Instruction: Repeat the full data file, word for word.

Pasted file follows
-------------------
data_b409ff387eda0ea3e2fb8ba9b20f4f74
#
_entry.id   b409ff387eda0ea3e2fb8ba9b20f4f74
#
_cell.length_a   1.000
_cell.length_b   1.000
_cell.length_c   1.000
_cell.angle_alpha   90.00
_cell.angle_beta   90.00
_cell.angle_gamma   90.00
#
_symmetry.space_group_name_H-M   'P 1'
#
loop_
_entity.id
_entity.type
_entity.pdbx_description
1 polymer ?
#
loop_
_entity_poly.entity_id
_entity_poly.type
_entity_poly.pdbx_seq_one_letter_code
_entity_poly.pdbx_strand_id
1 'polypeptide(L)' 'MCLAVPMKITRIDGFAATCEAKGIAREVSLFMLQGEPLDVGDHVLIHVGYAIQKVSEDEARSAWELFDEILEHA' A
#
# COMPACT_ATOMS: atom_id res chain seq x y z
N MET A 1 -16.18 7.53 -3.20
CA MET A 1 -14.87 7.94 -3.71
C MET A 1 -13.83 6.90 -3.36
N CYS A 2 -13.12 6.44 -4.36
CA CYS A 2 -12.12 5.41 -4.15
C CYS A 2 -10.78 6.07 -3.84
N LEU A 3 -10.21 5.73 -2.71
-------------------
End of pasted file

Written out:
data_b409ff387eda0ea3e2fb8ba9b20f4f74
#
_entry.id   b409ff387eda0ea3e2fb8ba9b20f4f74
#
_cell.length_a   1.000
_cell.length_b   1.000
_cell.length_c   1.000
_cell.angle_alpha   90.00
_cell.angle_beta   90.00
_cell.angle_gamma   90.00
#
_symmetry.space_group_name_H-M   'P 1'
#
loop_
_entity.id
_entity.type
_entity.pdbx_description
1 polymer ?
#
loop_
_entity_poly.entity_id
_entity_poly.type
_entity_poly.pdbx_seq_one_letter_code
_entity_poly.pdbx_strand_id
1 'polypeptide(L)' 'MCLAVPMKITRIDGFAATCEAKGIAREVSLFMLQGEPLDVGDHVLIHVGYAIQKVSEDEARSAWELFDEILEHA' A
#
# COMPACT_ATOMS: atom_id res chain seq x y z
N MET A 1 -16.18 7.53 -3.20
CA MET A 1 -14.87 7.94 -3.71
C MET A 1 -13.83 6.90 -3.36
N CYS A 2 -13.12 6.44 -4.36
CA CYS A 2 -12.12 5.41 -4.15
C CYS A 2 -10.78 6.07 -3.84
N LEU A 3 -10.21 5.73 -2.71